How to Deal with Kids Riding Bikes to School

By Ursula Nizalowski


As summer is beginning to draw to a close, fall is on the way. This means young kids will be
riding their bikes to and from school. Now biking itself is a healthy form of transportation,
though it does involve the danger of dealing with cars. Because depending on how attentive the
driver is, collisions between cars and bikes can result in serious or even fatal injuries. So here
are some helpful tips for those driving next to cycling kids on the road.

What To Do

Slow Down – It is common for speed limiters to be near school zones and there’s a
reason for them. They signal passing cars to slow down, which helps protect children from being
hit whether they’re walking or biking near a school. After all, “If the driver is going 40 mph, the
person walking only has a 1 in 10 chance of surviving” according to Bicycle Colorado.

Watch Driveways and Intersections – Since children are smaller in size than
adults, they might be hard to spot for drivers. Then combined with moving quickly on a bike,
the children often look like tiny blurs to a driver approaching them at a fast pace. For this
reason, the driver has to pay extra attention when they come to a driveway or intersection since
those places have a lot of pedestrian activity.

Halt at Stop Signs – Much like speed limiters, stop signs also tend to be near schools.
That’s because even if a car slows down, it may not brake in time to not hit a kid that’s
bicycling or running into the street. Hence why it’s considered good driving etiquette to
completely halt at a stop sign and look for kids before moving on.


What Not To Do

Be Distracted – One of the common reasons for car-related accidents is distraction.
And while it isn’t always the driver’s fault, they still have a responsibility to remain alert on the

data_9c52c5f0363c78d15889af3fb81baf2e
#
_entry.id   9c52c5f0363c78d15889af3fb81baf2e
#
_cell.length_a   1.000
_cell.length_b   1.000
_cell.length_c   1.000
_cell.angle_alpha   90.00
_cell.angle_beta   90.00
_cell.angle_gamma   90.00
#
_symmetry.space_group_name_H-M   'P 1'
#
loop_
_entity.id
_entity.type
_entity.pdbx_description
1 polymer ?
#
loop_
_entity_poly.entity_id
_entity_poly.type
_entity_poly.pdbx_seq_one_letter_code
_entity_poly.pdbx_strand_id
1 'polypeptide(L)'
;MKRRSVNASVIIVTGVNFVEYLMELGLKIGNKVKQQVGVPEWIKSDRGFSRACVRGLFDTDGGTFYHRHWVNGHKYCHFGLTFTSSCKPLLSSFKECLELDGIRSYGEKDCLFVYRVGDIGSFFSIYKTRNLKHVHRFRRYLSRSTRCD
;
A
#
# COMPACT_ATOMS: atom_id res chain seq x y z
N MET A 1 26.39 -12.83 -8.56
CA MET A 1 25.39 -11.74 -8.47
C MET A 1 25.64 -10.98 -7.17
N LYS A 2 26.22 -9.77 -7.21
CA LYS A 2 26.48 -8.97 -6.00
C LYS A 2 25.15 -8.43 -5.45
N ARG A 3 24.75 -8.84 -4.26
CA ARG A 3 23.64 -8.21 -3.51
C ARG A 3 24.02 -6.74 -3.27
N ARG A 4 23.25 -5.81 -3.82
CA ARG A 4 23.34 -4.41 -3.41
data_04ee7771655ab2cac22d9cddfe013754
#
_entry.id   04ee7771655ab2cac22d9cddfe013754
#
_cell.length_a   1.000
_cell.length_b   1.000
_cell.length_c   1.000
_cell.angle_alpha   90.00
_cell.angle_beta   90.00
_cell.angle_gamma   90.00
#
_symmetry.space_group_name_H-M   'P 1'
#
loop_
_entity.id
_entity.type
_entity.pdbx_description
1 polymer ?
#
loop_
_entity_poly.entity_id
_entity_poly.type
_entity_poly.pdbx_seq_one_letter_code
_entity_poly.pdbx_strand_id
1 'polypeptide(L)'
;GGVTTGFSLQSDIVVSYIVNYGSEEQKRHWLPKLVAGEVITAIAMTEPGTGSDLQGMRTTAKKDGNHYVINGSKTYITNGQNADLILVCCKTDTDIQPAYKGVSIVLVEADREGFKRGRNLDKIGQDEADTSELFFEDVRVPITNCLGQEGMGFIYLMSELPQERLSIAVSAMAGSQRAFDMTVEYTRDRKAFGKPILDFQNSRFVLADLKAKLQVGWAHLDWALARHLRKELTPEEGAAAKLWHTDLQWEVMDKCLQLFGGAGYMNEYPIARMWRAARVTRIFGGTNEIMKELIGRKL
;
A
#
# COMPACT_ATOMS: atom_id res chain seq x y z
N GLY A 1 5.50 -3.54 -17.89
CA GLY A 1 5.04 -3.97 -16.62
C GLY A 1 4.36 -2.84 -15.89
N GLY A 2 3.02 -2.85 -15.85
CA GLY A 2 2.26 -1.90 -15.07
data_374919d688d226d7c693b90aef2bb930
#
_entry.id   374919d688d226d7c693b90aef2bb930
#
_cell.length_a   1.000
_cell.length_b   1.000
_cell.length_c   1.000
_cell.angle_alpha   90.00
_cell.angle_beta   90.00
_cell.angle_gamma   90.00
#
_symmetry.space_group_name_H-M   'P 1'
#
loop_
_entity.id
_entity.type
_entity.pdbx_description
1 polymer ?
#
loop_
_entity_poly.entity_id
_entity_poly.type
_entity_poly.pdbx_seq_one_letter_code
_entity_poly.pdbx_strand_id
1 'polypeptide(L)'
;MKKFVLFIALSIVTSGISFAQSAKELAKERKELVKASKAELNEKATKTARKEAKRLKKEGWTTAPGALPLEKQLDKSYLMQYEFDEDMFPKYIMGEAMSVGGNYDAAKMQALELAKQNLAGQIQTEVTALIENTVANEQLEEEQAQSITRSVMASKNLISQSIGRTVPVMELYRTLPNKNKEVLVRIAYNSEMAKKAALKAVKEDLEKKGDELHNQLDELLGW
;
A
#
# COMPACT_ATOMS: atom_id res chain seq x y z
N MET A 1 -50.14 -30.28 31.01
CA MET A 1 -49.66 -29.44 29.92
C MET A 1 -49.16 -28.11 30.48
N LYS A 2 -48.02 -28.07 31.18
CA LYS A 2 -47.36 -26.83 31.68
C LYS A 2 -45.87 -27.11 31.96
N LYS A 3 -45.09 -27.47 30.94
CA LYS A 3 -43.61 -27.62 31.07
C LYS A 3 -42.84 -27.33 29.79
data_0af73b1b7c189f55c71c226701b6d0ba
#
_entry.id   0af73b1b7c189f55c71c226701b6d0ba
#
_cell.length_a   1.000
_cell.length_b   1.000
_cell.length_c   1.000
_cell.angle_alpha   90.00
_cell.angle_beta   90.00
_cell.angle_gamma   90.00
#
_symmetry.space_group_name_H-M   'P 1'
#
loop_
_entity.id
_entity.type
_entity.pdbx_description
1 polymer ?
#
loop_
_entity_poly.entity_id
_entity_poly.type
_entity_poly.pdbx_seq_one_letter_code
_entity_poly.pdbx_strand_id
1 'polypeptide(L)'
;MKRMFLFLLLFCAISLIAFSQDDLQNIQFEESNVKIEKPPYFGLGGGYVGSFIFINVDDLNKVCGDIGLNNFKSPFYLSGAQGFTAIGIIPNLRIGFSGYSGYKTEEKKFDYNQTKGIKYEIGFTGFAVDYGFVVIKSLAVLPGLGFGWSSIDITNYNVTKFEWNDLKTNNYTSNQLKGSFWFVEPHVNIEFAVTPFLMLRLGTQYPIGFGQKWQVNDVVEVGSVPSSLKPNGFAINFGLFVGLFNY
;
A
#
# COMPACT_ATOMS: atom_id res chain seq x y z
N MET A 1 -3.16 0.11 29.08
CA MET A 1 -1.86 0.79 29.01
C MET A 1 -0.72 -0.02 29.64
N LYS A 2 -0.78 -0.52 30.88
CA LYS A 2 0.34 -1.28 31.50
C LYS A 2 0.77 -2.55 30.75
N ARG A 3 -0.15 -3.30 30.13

road. This is especially true when children’s lives are at stake, since the Cook Children’s
Checkup Newsroom reported that 22 children biking and/or walking “were hit by cars from August
through the month of October” in Fort Worth, Texas, in 2014.

Ignore Traffic Signs – For many decades, traffic signs have existed to keep drivers
and pedestrians safe. Because while a driver may think a traffic sign is for someone who isn’t as
smart as them, it doesn’t mean they should ignore the signs either. And even when the traffic
sign might not seem relevant at the moment like a cross sign next to an empty walkway, an
unexpected event like a kid deciding to daringly cross the road to school on their bike might lead
to an accident if the driver doesn’t slow down.

Assume Children Are Just as Perceptive as Adults – Now while children can
be smart for their age, they aren’t always the smartest when it comes to decision-making. For
instance, children who are ages 10 and younger can’t determine sound direction, the speed and/or
distance of vehicles, and have a narrow sense of vision. But even if the child is older, it’s best
not to assume they can perceive what adults can.

Contact attorney Rick Wagner for any further questions on bike safety for children.